United Fire & Casualty Company v. Fidelity Title Insurance Company, et al, No. 00-2595(United States Court of Appeals, 8th Circuit, July 16, 2001)

A title agent made an error insuring over a recorded “Notice of Adverse Claim” filed by Rockford State Bank to establish priority for an unrecorded mortgage it held. The borrower applied for another loan with Southern Pacific Mortgage, which the Agent believed would have priority over the unrecorded Rockford State Bank loan. Borrower claimed the Rockford loan was never intended to be a lien on the property and was secured by a trust fund in which Borrower was the beneficiary.

At the Southern Pacific closing, $5,000 was held in escrow to initiate legal proceedings to extinguish Rockford’s “Notice of Adverse Claim” if necessary. Prior to closing, Agent contacted Title Carrier about the “Notice of Adverse Claim” but closed the transaction before receiving authorization from the Carrier.

After closing the Agent issued a lender policy insuring Southern in first position with no exception or reference to the Rockford mortgage. Agent's decision to insure over the "Notice" was a bad one – a court ruled the Rockford mortgage had priority over Southern. Title Carrier paid out $365,000 then sued Agent believing recovery would be a slam-dunk.

Agent did not miss the “Notice of Adverse Claim” in his search. Instead, he decided to make his own underwriting decision based upon conversations with others and his own knowledge of the law. He closed without the blessing of Title Carrier. The Agent’s E&O carrier denied the claim relying upon the following exclusion:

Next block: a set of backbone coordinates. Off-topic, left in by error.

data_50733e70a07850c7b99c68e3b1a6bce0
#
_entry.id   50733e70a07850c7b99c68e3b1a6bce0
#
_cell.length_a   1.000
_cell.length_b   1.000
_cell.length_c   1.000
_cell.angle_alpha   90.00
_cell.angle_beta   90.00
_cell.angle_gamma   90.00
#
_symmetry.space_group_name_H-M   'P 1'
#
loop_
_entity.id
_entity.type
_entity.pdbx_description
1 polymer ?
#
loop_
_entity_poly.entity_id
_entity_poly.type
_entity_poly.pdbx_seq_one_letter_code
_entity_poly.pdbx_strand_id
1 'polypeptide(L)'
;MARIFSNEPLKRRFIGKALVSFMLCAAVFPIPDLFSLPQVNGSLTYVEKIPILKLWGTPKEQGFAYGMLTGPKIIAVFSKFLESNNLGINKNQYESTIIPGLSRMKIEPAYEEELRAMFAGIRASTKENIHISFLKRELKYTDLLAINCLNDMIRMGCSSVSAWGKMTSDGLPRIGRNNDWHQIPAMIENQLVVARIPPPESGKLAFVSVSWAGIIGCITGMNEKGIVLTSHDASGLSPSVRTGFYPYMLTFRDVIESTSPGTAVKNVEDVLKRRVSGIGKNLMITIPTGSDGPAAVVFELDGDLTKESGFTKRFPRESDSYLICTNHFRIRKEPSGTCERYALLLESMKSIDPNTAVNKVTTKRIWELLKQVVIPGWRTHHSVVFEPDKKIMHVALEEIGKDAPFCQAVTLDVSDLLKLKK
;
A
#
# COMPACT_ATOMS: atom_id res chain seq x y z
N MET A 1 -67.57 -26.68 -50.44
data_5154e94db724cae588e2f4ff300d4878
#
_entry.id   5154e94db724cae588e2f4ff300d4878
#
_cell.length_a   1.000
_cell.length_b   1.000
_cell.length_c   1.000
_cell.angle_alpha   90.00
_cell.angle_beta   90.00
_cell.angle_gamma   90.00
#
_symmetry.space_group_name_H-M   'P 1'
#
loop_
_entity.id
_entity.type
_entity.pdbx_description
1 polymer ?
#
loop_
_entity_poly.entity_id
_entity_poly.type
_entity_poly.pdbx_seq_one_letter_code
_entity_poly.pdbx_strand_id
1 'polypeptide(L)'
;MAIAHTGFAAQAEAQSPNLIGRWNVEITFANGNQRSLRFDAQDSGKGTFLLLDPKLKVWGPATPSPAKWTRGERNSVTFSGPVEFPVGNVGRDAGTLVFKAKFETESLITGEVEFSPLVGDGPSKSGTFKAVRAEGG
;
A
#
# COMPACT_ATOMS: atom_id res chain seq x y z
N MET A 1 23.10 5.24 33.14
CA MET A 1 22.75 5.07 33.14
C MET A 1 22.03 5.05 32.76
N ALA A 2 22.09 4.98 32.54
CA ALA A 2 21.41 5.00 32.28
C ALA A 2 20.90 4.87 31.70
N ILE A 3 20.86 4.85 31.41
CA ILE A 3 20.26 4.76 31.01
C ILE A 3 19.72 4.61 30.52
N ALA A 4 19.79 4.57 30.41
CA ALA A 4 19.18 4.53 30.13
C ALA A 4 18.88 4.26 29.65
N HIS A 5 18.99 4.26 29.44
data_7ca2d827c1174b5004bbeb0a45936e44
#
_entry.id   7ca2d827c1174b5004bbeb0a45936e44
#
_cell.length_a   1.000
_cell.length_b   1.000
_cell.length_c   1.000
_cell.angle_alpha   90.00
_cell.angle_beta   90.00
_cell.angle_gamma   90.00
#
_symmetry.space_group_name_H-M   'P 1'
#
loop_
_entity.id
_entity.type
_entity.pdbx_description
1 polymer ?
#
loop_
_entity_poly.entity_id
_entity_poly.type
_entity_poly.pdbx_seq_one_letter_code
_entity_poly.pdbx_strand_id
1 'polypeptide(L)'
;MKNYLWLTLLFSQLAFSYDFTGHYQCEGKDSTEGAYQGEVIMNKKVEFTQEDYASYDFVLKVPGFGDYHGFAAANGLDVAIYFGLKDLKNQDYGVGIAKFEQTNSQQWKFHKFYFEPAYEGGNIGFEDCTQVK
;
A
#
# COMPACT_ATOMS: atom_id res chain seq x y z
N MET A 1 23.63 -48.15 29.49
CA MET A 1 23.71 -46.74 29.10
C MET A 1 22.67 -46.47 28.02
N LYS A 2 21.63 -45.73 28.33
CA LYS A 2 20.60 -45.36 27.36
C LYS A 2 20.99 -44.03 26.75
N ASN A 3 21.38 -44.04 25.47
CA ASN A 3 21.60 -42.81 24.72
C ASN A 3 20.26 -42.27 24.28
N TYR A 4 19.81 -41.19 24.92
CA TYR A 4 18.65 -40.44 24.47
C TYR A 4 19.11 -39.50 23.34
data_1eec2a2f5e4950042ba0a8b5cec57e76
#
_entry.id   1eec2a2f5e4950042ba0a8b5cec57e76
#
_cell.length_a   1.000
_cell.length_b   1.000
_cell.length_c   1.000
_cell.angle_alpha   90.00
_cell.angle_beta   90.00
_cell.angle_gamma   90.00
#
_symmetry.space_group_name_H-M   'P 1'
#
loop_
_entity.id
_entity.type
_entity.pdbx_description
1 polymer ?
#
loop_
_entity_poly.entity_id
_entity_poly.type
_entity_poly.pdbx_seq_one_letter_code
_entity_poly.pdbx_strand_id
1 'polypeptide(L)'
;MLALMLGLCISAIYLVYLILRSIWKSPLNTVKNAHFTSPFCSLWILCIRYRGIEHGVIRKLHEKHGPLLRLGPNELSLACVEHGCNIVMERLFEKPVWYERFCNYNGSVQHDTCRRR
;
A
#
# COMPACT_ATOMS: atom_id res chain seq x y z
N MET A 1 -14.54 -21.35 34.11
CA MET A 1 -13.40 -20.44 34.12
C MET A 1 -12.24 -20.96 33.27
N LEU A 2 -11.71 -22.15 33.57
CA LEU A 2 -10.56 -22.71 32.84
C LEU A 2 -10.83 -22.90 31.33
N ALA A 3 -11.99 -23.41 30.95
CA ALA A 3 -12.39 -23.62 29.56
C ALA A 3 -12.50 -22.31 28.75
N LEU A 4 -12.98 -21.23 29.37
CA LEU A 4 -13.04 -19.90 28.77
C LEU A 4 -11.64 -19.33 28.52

“to claims arising from defects in title of which the Named    Insured had knowledge at the date of issuance of such title  insurance.”

The E&O carrier prevailed on Summary Judgment, which decision was upheld on appeal. The court believed the policy was intended to provide coverage for negligent title examinations, but not defects that Agent knows about and then makes an error in insuring over.

“Agent knew the Notice of Adverse Claim could only be removed by litigation, since he set aside $5,000 in escrow to pay attorney’s fees necessary to conduct the litigation. In addition, he knew about the Notice at the time he issued the title policy. The exclusion for ‘claims arising from defects in title of which the Named insured had knowledge at the date of issuance of such title insurance’ applies.”

“We disagree with appellants’ contention that interpreting the policy in this manner renders the E&O coverage illusory. The doctrine of illusory coverage applies only when “part of the premium is specifically allocated to a particular type or period of coverage and that coverage turns out to be functionally nonexistent.” That is not the case here. The E&O policy clearly provided coverage under many circumstances. But the policy was not meant to provide coverage for known defects in title.

An E&O Policy insuring an agent must cover the complete scope of the agent’s business activities, which includes title examinations, closing duties and underwriting decisions. In this case, the E&O Carrier successfully limited its’ policy to a negligent title examination, which is, typically, just missing a document of public record. The court found that a separate or additional premium was not paid to cover negligent underwriting decisions by the agent, which is an entirely different risk than missing a document in a title examination.

Agents must understand that they need complete title agent coverage. The minimum coverage is for negligent title examinations, which would leave a title agent uninsured for closing activities and underwriting decisions.

Look at your E&O Policy each year so that you can negotiate coverages suitable for the nature of your practice.